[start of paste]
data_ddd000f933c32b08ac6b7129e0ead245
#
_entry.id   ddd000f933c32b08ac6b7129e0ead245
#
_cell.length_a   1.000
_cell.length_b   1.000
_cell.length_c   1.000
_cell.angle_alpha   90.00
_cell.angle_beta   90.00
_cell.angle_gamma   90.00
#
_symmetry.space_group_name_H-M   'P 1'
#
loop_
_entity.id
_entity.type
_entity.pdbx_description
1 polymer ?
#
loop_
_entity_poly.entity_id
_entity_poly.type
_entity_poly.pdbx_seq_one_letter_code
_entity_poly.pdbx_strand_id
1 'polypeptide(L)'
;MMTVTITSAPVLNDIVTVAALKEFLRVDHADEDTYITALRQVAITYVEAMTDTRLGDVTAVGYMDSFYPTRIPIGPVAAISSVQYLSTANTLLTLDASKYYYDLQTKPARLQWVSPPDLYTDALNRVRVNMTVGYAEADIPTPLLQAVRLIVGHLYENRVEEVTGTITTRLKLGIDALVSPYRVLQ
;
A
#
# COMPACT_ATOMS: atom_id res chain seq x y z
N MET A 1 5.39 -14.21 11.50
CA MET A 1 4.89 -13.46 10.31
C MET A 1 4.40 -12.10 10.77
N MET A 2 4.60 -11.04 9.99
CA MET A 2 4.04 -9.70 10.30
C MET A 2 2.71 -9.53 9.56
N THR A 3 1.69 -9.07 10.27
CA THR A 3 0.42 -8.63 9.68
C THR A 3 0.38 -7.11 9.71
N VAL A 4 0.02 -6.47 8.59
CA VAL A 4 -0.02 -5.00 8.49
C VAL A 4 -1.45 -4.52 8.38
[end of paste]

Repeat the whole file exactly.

data_ddd000f933c32b08ac6b7129e0ead245
#
_entry.id   ddd000f933c32b08ac6b7129e0ead245
#
_cell.length_a   1.000
_cell.length_b   1.000
_cell.length_c   1.000
_cell.angle_alpha   90.00
_cell.angle_beta   90.00
_cell.angle_gamma   90.00
#
_symmetry.space_group_name_H-M   'P 1'
#
loop_
_entity.id
_entity.type
_entity.pdbx_description
1 polymer ?
#
loop_
_entity_poly.entity_id
_entity_poly.type
_entity_poly.pdbx_seq_one_letter_code
_entity_poly.pdbx_strand_id
1 'polypeptide(L)'
;MMTVTITSAPVLNDIVTVAALKEFLRVDHADEDTYITALRQVAITYVEAMTDTRLGDVTAVGYMDSFYPTRIPIGPVAAISSVQYLSTANTLLTLDASKYYYDLQTKPARLQWVSPPDLYTDALNRVRVNMTVGYAEADIPTPLLQAVRLIVGHLYENRVEEVTGTITTRLKLGIDALVSPYRVLQ
;
A
#
# COMPACT_ATOMS: atom_id res chain seq x y z
N MET A 1 5.39 -14.21 11.50
CA MET A 1 4.89 -13.46 10.31
C MET A 1 4.40 -12.10 10.77
N MET A 2 4.60 -11.04 9.99
CA MET A 2 4.04 -9.70 10.30
C MET A 2 2.71 -9.53 9.56
N THR A 3 1.69 -9.07 10.27
CA THR A 3 0.42 -8.63 9.68
C THR A 3 0.38 -7.11 9.71
N VAL A 4 0.02 -6.47 8.59
CA VAL A 4 -0.02 -5.00 8.49
C VAL A 4 -1.45 -4.52 8.38